tony field wrote:

One of the things I find interesting is the fascination people have for a full frame sensor. Personally, I really don't care what the sensor size is - it does not affect the vast majority of images I take - be it in the area of scenic, glamour/fashion, sports, wild life, or performing arts. I can always get a super fine 16x20 print from any format even if the pixel count is compromised - such as a 6mpix Nikon D100. My pixel count "boundary of choice" is about 12 mpix.

As far as I am concerned, the only difference among the format sizes is the nature of angle of view of a given lens and the degree of selective focus at wide apertures for a given lens. In other words, if I choose my lenses appropriately I can effectively duplicate these characteristics as needed (for at least 98% of the shots).

Why is everyone so FF - oriented ? ? ?
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tony
http://www.tphoto.ca

Full frame sensors because of their nature with regard to physics have much less noise, much more detail and much shallower DOF.

The noise difference can be more than 5 times less noise within the same generation. The resolution difference can be and usually is as much as double and the DOF is one and a half stops shallower.

Here is an example of an image shot with an identical lens at an identical aperture above the diffraction limit done by moving the camera back and forth. Focus was checked very carefully and 5D Mark II resized to 7D size:

Even when zoomed out a huge amount the difference is very obvious:

So again why is everyon so FF oriented? 5+ times less noise, twice the detail, and it makes all your lenses gain 1.5 stops.

Thanks for the laugh. It's always funny to read people spouting off like an authority when they can't even read that the focus was off. Five times less noise? Really? Twice the detail...not according to any review site on the planet....nor my experience with the equipment. Your lenses do not gain 1.5 stops.

On FF, you actually loose 1.5 stops. To maintain the same DOF with and equivalent FOV, you can open open the lens on the APS-C camera 1.5 stops more....thus allowing more light in. That's not a loss....it's a gain.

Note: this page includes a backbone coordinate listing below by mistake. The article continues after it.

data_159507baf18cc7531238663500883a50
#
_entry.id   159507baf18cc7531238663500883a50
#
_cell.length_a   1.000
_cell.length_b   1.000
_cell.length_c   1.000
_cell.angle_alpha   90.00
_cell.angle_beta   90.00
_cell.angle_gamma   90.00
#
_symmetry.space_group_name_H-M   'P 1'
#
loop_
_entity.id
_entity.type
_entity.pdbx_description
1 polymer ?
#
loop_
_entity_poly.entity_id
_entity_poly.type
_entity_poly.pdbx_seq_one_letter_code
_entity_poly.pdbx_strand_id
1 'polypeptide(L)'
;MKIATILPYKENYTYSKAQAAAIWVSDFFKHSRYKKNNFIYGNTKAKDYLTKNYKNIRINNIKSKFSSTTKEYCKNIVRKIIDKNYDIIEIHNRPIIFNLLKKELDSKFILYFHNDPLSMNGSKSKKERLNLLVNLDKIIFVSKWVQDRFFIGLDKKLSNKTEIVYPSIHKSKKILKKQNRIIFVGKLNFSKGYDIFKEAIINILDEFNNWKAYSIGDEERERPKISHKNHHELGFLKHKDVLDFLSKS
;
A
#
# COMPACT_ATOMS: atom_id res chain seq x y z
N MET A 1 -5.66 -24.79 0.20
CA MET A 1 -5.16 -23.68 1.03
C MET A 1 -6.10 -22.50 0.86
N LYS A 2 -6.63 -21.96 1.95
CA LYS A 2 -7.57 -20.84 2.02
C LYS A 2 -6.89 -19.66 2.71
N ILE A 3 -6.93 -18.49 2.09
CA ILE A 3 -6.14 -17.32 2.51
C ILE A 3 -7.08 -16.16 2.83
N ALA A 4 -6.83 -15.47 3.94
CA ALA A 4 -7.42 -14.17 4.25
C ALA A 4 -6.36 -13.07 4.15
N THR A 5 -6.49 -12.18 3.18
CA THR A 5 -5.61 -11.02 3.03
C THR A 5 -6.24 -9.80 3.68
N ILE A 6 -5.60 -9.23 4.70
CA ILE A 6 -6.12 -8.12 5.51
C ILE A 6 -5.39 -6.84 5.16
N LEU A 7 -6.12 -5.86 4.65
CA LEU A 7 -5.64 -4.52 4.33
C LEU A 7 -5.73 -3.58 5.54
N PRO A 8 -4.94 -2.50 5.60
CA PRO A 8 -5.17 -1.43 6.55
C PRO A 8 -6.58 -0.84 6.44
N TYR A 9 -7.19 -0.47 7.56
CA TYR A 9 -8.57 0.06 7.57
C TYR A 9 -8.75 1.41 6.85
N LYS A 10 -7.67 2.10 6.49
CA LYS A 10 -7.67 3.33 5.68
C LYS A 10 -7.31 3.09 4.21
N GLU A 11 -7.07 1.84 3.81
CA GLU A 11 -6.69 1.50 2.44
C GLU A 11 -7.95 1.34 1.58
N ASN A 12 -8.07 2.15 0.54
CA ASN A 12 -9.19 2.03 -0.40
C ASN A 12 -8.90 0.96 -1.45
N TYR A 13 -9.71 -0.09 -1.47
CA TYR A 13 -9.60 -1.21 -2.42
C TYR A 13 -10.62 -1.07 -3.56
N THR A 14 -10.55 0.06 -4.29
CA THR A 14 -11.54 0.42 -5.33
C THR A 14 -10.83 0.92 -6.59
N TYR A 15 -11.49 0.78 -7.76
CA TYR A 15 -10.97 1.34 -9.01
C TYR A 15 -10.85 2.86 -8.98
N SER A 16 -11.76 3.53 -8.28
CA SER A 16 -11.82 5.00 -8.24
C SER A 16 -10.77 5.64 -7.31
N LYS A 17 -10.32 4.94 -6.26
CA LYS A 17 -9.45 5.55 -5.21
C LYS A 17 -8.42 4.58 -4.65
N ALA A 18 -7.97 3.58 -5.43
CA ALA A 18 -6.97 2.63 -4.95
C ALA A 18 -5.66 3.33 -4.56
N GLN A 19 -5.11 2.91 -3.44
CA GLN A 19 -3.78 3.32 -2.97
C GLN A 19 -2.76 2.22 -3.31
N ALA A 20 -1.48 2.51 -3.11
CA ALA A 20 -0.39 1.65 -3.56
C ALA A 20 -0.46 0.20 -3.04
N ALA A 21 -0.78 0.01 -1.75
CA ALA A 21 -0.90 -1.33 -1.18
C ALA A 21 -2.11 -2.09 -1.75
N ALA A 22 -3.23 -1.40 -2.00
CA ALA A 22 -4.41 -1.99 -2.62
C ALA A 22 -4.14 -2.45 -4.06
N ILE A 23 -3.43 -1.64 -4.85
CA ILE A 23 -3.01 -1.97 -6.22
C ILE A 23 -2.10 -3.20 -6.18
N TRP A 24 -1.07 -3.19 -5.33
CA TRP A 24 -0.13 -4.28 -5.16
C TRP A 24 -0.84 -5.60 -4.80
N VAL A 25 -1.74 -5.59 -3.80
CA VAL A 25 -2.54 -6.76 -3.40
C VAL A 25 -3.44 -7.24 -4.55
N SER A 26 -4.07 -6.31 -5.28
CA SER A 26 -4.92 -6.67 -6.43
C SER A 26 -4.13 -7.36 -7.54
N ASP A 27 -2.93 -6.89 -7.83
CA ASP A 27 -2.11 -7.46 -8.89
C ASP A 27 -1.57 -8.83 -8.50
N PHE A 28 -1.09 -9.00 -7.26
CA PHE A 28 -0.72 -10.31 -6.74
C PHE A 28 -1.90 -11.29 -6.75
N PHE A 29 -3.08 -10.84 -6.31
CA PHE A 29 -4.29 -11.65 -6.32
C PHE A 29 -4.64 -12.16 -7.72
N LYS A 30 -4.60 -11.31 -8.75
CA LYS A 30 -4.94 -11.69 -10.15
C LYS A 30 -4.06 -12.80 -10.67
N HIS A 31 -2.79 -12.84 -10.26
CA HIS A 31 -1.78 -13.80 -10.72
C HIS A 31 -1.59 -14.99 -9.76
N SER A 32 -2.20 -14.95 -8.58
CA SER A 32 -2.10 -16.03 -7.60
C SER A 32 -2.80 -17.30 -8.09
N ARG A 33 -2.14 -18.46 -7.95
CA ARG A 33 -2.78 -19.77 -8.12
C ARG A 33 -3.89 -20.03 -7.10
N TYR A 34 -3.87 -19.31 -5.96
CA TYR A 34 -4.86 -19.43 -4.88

For a landscape shooter, at base iso, you won't see a difference in even a large print. Sorry.

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mgrum
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personal preference
In reply to tony field, Jun 11, 2012

Why is everyone so FF - oriented ? ? ?

I bought a 1D mkIV to replace my 5D. Thought long and hard about it, I wanted to improve upon the speed of the 5D, I wanted a better autofocus system, and a bunch of other things (weather sealing, dual card slots, video). I couldn't afford a 1Ds mkIII, so I started looking at the latest 1D. It had 16 megapixels, ticked all the other boxes, except for... sensor size.

I was able to finally concede that 1.3x crop actually makes a lot of sense, I could use my existing Canon 10-22 with a mod as a wide, I could still get shallow depth of field for a lot of shots, I could see the whole area of the frame more easily in the viewfinder, and the AF points cover a much higher percentage of the frame than with, for example, the 1Ds.

However after two years I'm selling the 1D4, I have just been craving FF, I started using my 5D along side the 1D4, then sometimes I would leave the 1D4 at home and just shoot with the 5D.

I like wide angle shallow depth of field shots, you simply cannot replicate the look of the 35 f/1.4 on APS-C, no 22mm f/0.9 has or ever will be made.

And when equivalent lenses do exist, they're almost always more expensive. To get the same angle of view and DOF as the 135 f/2.0 on APS-C you need an 84mm f/1.25 lens. Eureka such a lens actually exists for the Canon EF mount - the 85 f/1.2L, but, this lens is significantly more expensive, heavier, much slower to focus and softer than the 135 f/2.

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Jacques Cornell
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Re: FF, APS-H, APS-C, etc advantages
In reply to tony field, Jun 11, 2012

FF serves a specific purpose in my work - low-light wide-angle shots. I shoot events in low light with a 35mm f2 on my FF 1Ds2. To get the equivalent on an APS body, I'd need Canon's $1,600 24mm f1.4. Ouch.

OTOH, I love the 1.3x crop factor of my 1D3 with my 100mm f2. Also, it lets my 17-40 f4L double as a mid-range zoom.

Having both APS and FF bodies effectively doubles my lens arsenal.

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meland
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Because we came to digital from 35mm film
In reply to tony field, Jun 11, 2012

tony field wrote:

Why is everyone so FF - oriented ? ? ?

I suspect there are many like me who came to FF largely because they were moving from 35mm film.

Firstly I wanted the focal length lenses I had become accustomed to over many years, not 1.6 or 1.3 x those focal lengths. And I wanted true wide angle primes.

Second, having not been terribly impressed with small film formats like 110 and APS I had an inherent suspicion of the smaller digital format.

Third I felt I wanted the shallow depth of focus that I was already accustomed to.

But, apart from the last point most of this is really just a mindset now. The quality of crop sensors is now so good that for most of us they would more than suffice. The lens ranges available for crop bodies satisfy most needs, and for tele work are arguably more useful.